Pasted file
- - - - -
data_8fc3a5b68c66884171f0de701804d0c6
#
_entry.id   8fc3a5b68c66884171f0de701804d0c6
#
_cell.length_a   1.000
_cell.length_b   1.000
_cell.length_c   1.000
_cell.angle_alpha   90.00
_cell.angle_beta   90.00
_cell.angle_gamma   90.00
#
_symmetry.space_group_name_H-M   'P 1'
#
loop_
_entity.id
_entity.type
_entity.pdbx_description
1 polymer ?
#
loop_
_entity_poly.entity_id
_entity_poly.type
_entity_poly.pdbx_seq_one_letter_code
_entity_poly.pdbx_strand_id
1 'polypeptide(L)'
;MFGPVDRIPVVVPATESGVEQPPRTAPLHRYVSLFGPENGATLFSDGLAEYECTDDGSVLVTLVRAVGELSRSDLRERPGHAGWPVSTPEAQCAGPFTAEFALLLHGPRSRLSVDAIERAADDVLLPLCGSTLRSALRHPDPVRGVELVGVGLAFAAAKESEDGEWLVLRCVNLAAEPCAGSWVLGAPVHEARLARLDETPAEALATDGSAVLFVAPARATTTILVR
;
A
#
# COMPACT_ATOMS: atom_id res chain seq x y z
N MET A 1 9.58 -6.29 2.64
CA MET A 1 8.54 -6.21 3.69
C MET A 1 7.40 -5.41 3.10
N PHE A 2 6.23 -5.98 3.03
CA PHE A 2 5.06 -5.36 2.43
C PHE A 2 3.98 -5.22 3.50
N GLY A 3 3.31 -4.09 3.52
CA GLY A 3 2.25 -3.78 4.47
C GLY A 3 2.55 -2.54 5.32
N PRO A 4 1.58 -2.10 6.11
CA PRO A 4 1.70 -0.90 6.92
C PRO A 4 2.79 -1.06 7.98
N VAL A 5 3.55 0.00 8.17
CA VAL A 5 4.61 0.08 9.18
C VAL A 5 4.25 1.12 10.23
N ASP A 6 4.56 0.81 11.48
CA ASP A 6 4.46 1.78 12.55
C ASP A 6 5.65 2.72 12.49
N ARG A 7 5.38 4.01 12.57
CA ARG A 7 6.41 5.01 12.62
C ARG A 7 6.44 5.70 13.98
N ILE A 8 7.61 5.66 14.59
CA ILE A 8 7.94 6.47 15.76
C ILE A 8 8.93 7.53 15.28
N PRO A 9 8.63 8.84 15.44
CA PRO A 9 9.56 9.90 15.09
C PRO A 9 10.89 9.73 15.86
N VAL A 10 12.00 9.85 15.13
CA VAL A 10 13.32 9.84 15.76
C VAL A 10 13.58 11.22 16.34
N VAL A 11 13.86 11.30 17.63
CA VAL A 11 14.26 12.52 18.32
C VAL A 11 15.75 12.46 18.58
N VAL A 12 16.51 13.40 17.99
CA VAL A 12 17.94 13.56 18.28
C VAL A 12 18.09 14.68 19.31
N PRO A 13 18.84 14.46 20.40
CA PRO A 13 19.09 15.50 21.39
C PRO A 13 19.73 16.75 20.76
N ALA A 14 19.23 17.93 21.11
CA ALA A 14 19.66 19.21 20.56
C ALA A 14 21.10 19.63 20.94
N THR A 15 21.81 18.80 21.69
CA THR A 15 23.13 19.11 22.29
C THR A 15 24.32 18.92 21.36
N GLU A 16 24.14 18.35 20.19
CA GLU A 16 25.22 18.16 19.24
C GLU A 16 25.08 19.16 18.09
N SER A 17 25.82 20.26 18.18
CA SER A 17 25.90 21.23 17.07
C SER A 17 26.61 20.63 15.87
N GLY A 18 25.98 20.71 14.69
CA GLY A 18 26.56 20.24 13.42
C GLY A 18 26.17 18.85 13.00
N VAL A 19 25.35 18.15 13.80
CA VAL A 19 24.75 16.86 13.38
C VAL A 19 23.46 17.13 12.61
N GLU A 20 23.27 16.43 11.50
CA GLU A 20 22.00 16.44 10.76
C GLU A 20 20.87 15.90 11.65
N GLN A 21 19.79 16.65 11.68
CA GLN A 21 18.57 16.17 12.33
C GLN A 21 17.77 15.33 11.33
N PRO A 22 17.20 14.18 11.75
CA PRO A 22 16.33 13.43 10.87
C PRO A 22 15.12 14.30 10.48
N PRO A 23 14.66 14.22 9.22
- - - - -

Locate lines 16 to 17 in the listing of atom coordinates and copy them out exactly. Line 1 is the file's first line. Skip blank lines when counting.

_entity.type
_entity.pdbx_description